Posts tagged ‘Joan Crawford in Fur’

2011/08/21

Joan Crawford in Fur You Can’t Watch

Joan Crawford 1932

Joan Crawford - Letty Lynton - 1932

Posted a smaller version of a different shot from the same promo set in the past, but this one is worthy of its own post. Not only do we get to see the full extent of that amazing fur, it also suggests it’s possible to see it in the 1932 film Letty Lynton. Or not. Apparently it exists in some sort of legal limbo and that’s why it’s not a staple of TCM’s many Joan Crawford fests. Well, neither is Mannequin or Ice Follies of 1939 anymore, but they have less of an excuse for those.

I call on lawyers around the world to free this film, because I really want to see Joan in that fur.

In more sad news, it appears Shanghai Lily is no longer on Flickr. I’ve always wondered about the likely tenuous position of these “aggregators,” especially since there’s obvious IP issues with a lot of what they’re posting. Reason it’s probably only a matter of time for many of them. Of course, I’m relying on them for content on this blog, so, by extension, I’m pretty dumb too.

2011/08/07

Ice Follies of 1938 Poster with Joan Crawford

Joan Crawford Ice star - 1939

Joan Crawford in Painted White Fox Fur

I’ve mentioned Ice Follies of 1939 before, and here’s the poster. Fortunately there’s only a little artistic license, as the outfit in the poster is actually in the film. If anything, the artist may have been a little generous to those white fox cuffs, rendering them a big larger and fuller than the actual on-screen version. I’m certainly not going to complain about that sort of artistic licence. Had I any talent with brush or pen, I might be quite guilty of the same.

2011/05/15

FurGlamor’s Top 12 Actresses

Comments on the last post got me to thinking a little harder about my favorites, so I decided to try and get them down, all official-like. So here is my entirely subjective personal opinion on the top 12 fur wearing actresses of the last 80 or so years (mostly minus the last 20 since they… sucked). If you’re thinking I started with 10 then remembered some more, then you’re absolutely correct. After I post this, I’ll probably remember a lot more.

Greta Garbo

This list technically covers fur wearers only, but Garbo is also on top of my all time most-attractive list, with or without fur. It’s the face, really. That face is the greatest ever, and for once I’m not alone in having that opinion. Actually, all of these women share that quality, the face is what I first “fall” for, Garbo just does it best.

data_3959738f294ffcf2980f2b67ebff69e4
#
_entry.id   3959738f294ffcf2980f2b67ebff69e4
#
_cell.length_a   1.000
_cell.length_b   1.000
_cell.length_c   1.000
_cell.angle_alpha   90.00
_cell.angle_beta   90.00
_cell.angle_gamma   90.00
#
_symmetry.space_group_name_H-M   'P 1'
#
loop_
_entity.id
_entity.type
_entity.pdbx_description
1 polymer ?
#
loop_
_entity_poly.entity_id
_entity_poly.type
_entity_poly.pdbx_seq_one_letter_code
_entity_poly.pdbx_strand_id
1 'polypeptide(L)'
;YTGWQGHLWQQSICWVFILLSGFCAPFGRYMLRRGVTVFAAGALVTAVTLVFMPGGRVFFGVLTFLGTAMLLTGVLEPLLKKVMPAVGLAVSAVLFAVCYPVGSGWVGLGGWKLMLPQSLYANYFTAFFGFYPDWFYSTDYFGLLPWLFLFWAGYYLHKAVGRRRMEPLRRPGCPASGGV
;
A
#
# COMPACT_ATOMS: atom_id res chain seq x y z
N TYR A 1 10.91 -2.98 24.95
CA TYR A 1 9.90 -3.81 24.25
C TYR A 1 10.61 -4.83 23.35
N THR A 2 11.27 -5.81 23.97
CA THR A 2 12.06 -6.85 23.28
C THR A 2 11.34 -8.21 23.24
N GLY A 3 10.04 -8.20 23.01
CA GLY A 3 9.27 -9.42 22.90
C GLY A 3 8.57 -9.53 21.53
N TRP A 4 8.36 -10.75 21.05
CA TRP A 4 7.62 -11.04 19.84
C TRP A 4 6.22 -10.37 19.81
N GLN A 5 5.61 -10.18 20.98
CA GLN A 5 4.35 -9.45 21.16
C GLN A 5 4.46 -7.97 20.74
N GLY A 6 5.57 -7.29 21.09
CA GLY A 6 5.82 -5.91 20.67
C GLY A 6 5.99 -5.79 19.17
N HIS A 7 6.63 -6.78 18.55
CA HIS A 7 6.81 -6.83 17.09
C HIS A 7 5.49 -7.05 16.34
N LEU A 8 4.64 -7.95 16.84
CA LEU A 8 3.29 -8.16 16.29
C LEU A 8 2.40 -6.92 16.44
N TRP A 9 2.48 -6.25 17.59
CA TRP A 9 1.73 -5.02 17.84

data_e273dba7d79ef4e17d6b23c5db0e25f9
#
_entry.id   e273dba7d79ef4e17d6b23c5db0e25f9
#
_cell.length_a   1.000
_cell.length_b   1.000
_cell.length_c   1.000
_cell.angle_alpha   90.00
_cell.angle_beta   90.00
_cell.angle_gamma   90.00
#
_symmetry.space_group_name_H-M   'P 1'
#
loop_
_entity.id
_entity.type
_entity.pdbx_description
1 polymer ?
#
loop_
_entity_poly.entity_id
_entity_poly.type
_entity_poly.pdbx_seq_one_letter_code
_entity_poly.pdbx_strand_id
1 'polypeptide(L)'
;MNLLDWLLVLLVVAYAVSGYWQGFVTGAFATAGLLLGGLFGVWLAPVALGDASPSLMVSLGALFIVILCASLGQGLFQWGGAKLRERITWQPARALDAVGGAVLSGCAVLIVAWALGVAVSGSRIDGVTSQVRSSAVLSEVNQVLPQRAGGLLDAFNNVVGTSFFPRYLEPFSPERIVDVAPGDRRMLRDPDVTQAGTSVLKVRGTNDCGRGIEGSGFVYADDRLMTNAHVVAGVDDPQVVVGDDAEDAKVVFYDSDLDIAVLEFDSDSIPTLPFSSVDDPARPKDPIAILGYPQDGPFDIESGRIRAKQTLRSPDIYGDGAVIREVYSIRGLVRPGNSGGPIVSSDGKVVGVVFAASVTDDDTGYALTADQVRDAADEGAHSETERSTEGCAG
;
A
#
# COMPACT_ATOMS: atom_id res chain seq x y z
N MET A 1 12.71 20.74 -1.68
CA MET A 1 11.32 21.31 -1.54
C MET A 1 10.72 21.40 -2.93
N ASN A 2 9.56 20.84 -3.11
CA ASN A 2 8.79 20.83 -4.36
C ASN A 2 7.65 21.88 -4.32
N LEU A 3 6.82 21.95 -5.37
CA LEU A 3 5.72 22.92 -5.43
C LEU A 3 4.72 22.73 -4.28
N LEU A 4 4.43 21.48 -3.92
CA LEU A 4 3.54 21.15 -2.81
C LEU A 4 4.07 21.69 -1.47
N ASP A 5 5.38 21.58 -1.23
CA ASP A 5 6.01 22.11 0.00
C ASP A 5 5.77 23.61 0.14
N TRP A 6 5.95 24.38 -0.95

Greta Garbo - Inspiration - 1931

Greta Garbo - Inspiration - 1931

Notable Fur Films: Inspiration

Marlene Dietrich

I really went controversial with the top 2, picking two of the most highly regarded women in the world. Dietrich has the face and the furs to frame it with, and certainly a sultry voice to back up the entire package.

FurGlamor- Marlene Dietrich - Shanghai-Express - 1932

Marlene Dietrich - Shanghai-Express - 1932

Notable Fur Films: Shanghai Express, Pittsburgh, The Scarlet Empress (lots of fur, but way too “period” for my tastes.)

Barbara Stanwyck

Her films from the 30’s are the source of some of the best furs filmed, and she certainly backed them up with beautiful features and masterful performances. If there’s going to be a “tough broad” in the picture, than Barbara is the one for the job.

FurGlamor - Barbara Stanwyck - The Mad Miss Manton - 1938

Barbara Stanwyck - The Mad Miss Manton - 1938

Notable Fur Films: Breakfast for Two, Baby Face, Lady of Burlesque, The Mad Miss Manton

Joan Crawford

As usual, the sad, wish-it-weren’t-needed, caveat of “early” Joan. Her youth and beauty in the 30’s and early 40’s was exquisite. We can just conveniently overlook what happened later.

FurGalmor - Joan Crawford - The Bride Wore Red - 1937

Joan Crawford - The Bride Wore Red - 1937

Notable Fur Films: Mannequin (1937), The Bride Wore Red, They All Kissed the Bride, Ice Follies of 1939

Ann-Margret

That face and that wonderful red hair, a beautiful combination. Red is my favorite hair color, and I generally like it like I like my fox fur coats: lacking any shred of subtly. Ann’s fame put her in some of the “lean” years of fur fashion, but she managed to find her way into some stunning fox coats from time to time, like this one in Once A Thief, a film I’ve not yet seen.

Ann-Margret - Once A Thief - 1965

Ann-Margret - Once A Thief - 1965

Notable Fur Films: The Swinger, Once A Thief (maybe)

Natalie Wood

Broken record at this point, but I said what I liked at the top and Natalie Wood is, in fact, another pretty face. I could even imply something stereotypical like: Miss Zakharenko’s Russian heritage makes her natural in fur. Much like Ann, she experienced super stardom in the 50’s and 60’s, which makes it more difficult to find her in great furs.

FurGlamor - Natalie Wood - The Great Race - 1965

Natalie Wood - The Great Race - 1965

Notable Fur Films: The Great Race

Sophia Loren

I don’t think Italian heritage can make for any dumb statements about how well you wear fur, but it certainly didn’t hurt Miss Loren’s lovely features. Her most productive years were similar to Natalie’s and Ann’s, so finding Sophia in exceptional furs is a little tricky, but there are a few gems.